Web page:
7:18 AM, Friday May 20th 2022
As you've submitted the assigned pages (aside from the one page of hybrids, it seems) along with your demo drawings, I'm not going to be commenting on the demos, and will focus on the assigned work.
Starting with your organic intersections, generally you're drawing your sausage forms such that they pile up in a believable fashion, and I can see that your cast shadows are being drawn such that they wrap around the surfaces they fall upon. Just a couple things to keep in mind:
Be sure to cast a shadow upon the ground plane - you did this on the second page, but not the first.
Draw through all of the ellipses you freehand throughout this course, as discussed back in Lesson 1. You appear to be neglecting this throughout your work here. Since I've called it out here, I'll avoid repeating it as I critique the rest.
Continuing onto your animal constructions, there are many things you're making good progress with, but there are also a number of issues that are holding you back. Fortunately, these are all points that can be addressed.
Before I get into some of the more technique-oriented elements, first I wanted to call out the fact that you appear to be working with two different thicknesses of pens. It's not always obvious, but it stands out in drawings like this one where you've got distinctly thinner lines for your initial construction, and then a ton of much darker lines that follow.
The instructions of the course state that your work should be done with a 0.5mm fineliner. While you can use a brush pen, it's only to fill in shadow shapes you've already outlined/designed intentionally, with the same 0.5mm fineliner. You should not be working with pens of different thicknesses, and moreover, you should not be working with any sort of an underdrawing that is drawn with an intent to be "hidden" (by drawing it more faintly).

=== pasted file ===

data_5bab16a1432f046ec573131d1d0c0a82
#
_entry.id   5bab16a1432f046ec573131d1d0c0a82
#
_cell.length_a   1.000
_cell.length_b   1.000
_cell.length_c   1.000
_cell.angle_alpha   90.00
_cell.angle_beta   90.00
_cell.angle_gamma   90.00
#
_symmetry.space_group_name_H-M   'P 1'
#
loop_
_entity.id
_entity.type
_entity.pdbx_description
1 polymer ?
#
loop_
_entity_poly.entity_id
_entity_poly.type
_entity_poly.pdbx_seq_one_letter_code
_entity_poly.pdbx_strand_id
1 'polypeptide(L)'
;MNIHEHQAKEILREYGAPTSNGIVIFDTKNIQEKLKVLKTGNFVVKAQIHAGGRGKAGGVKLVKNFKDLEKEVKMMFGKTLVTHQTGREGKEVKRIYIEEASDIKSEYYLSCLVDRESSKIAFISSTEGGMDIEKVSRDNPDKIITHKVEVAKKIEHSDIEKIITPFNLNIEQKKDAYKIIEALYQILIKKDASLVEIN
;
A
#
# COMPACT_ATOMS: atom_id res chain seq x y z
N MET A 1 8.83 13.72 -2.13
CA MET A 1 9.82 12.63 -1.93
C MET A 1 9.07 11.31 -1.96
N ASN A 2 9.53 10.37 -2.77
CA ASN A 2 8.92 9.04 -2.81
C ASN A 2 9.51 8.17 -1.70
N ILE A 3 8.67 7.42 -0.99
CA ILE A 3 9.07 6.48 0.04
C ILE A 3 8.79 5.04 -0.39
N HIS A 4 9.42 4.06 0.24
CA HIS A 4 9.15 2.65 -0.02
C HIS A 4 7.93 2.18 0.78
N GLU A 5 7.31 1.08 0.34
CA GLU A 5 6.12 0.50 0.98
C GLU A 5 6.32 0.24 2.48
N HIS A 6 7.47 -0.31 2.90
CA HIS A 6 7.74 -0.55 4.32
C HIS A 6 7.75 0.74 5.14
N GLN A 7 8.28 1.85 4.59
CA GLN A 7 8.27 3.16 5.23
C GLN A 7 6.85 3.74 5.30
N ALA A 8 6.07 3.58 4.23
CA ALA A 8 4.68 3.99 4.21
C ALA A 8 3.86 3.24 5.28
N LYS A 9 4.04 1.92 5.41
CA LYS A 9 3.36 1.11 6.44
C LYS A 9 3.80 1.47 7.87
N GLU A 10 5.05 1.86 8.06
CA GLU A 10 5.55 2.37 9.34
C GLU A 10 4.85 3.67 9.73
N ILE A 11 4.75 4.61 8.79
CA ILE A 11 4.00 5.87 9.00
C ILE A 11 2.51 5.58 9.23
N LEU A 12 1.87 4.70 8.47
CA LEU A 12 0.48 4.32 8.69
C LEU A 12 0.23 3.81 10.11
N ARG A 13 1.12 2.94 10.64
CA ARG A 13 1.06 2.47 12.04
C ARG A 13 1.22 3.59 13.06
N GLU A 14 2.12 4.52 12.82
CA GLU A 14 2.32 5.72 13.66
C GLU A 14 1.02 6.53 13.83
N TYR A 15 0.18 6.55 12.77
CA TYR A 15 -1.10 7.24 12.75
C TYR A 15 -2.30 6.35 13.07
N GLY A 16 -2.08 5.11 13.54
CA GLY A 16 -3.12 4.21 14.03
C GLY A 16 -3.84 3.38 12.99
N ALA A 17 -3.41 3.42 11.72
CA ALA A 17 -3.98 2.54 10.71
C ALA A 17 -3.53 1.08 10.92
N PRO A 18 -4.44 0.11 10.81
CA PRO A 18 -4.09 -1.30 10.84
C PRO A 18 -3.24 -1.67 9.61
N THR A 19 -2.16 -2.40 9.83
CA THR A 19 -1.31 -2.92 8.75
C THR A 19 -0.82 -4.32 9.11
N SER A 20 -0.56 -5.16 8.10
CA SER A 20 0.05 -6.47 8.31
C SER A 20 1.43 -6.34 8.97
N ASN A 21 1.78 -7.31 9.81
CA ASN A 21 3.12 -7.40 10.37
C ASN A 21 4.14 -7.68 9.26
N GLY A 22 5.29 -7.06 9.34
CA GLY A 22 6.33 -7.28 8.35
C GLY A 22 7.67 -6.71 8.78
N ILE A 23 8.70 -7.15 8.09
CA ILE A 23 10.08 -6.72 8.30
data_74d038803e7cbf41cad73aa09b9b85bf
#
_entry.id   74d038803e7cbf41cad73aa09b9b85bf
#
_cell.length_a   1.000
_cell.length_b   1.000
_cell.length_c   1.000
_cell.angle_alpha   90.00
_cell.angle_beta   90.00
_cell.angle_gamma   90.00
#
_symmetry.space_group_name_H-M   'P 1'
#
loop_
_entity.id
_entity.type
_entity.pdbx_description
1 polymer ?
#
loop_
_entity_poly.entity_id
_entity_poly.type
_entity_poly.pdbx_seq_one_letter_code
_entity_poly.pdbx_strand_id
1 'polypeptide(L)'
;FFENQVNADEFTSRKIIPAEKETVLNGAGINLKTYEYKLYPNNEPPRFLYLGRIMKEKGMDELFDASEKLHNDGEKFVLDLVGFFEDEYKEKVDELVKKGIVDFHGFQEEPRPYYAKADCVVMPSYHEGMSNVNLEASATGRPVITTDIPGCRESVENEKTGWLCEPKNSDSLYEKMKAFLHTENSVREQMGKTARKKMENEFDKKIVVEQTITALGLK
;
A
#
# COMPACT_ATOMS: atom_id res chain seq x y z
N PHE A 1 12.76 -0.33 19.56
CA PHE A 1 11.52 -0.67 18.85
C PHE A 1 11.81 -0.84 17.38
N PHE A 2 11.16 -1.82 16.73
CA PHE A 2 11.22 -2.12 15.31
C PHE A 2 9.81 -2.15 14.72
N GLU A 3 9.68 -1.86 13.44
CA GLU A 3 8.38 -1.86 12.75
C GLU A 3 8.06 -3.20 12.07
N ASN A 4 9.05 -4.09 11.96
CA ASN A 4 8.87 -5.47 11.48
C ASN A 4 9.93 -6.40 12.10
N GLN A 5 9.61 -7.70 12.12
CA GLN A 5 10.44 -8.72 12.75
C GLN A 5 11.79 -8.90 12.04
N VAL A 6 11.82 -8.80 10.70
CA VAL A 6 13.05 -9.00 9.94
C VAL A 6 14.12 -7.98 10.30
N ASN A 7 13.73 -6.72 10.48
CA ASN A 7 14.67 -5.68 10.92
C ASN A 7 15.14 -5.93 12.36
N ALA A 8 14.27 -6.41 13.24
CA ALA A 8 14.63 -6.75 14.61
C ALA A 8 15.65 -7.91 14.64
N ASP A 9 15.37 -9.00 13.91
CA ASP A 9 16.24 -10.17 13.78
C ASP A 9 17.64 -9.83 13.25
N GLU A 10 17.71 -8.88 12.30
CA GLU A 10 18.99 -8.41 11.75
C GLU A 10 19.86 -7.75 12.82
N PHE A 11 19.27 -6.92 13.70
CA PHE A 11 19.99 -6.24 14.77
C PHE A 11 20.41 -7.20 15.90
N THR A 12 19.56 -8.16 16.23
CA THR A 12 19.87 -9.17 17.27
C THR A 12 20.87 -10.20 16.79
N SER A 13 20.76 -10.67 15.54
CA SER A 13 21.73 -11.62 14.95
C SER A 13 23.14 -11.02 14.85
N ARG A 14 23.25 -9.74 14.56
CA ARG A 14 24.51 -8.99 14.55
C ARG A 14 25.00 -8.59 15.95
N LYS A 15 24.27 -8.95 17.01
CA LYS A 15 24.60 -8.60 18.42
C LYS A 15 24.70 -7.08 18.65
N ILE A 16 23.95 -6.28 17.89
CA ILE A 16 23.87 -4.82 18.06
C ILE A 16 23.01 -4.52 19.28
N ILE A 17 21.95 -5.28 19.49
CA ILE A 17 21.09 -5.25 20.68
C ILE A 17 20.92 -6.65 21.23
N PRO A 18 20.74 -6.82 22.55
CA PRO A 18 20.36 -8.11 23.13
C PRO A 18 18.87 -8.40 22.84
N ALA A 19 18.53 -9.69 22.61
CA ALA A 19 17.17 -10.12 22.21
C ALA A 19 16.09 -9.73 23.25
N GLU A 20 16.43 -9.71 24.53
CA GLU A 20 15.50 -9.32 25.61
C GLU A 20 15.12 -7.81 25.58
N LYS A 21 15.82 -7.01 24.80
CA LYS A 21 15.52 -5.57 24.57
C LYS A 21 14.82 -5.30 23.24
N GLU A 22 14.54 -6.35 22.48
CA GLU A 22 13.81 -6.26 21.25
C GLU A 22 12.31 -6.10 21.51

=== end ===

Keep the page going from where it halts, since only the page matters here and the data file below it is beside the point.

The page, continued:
Every drawing in this course is an exercise, and part of that is the fact that we build up our forms, each one at a time, as a solid element. We build upon them, of course, but we do not redraw the forms we've already constructed, as this can very easily result in us making accidental alterations to the silhouettes of those forms, which I've highlighted here on that deer. This is something we discussed back in my critique of your Lesson 4 work, so I won't repeat it here, but you should go back and reread that critique.
On the topic of things I mentioned in that critique, another important point that you appear not to have applied here is what I mentioned on the topic of pursuing "decoration" rather than focusing on implying the presence of specific textural forms when adding detail. Throughout your drawings here, you rely on arbitrary, random marks - nothing that pertains to specific textural forms, but rather an attempt at creating a vague impression. Unfortunately, putting marks down without purpose may be much faster, but it does not serve a useful purpose in what we're doing here. Which, again, is all just a series of exercises - not the pursuit of pretty drawings.
Now, while the issues I've mentioned thus far are present across many of your drawings, you do appear to take more care with some constructions over others. I can see, for example, that you make in many places a fair effort to consider how your additional masses wrap around the existing structure to which they're attaching. For example, I've highlighted such a case here. But, there are definitely places where the way in which you design these additional masses can be improved - specifically in terms of where you place your inward curves, your outward curves, your sharp corners, and your more gradual transitions.
One thing that helps with the shape here is to think about how the mass would behave when existing first in the void of empty space, on its own. It all comes down to the silhouette of the mass - here, with nothing else to touch it, our mass would exist like a soft ball of meat or clay, made up only of outward curves. A simple circle for a silhouette.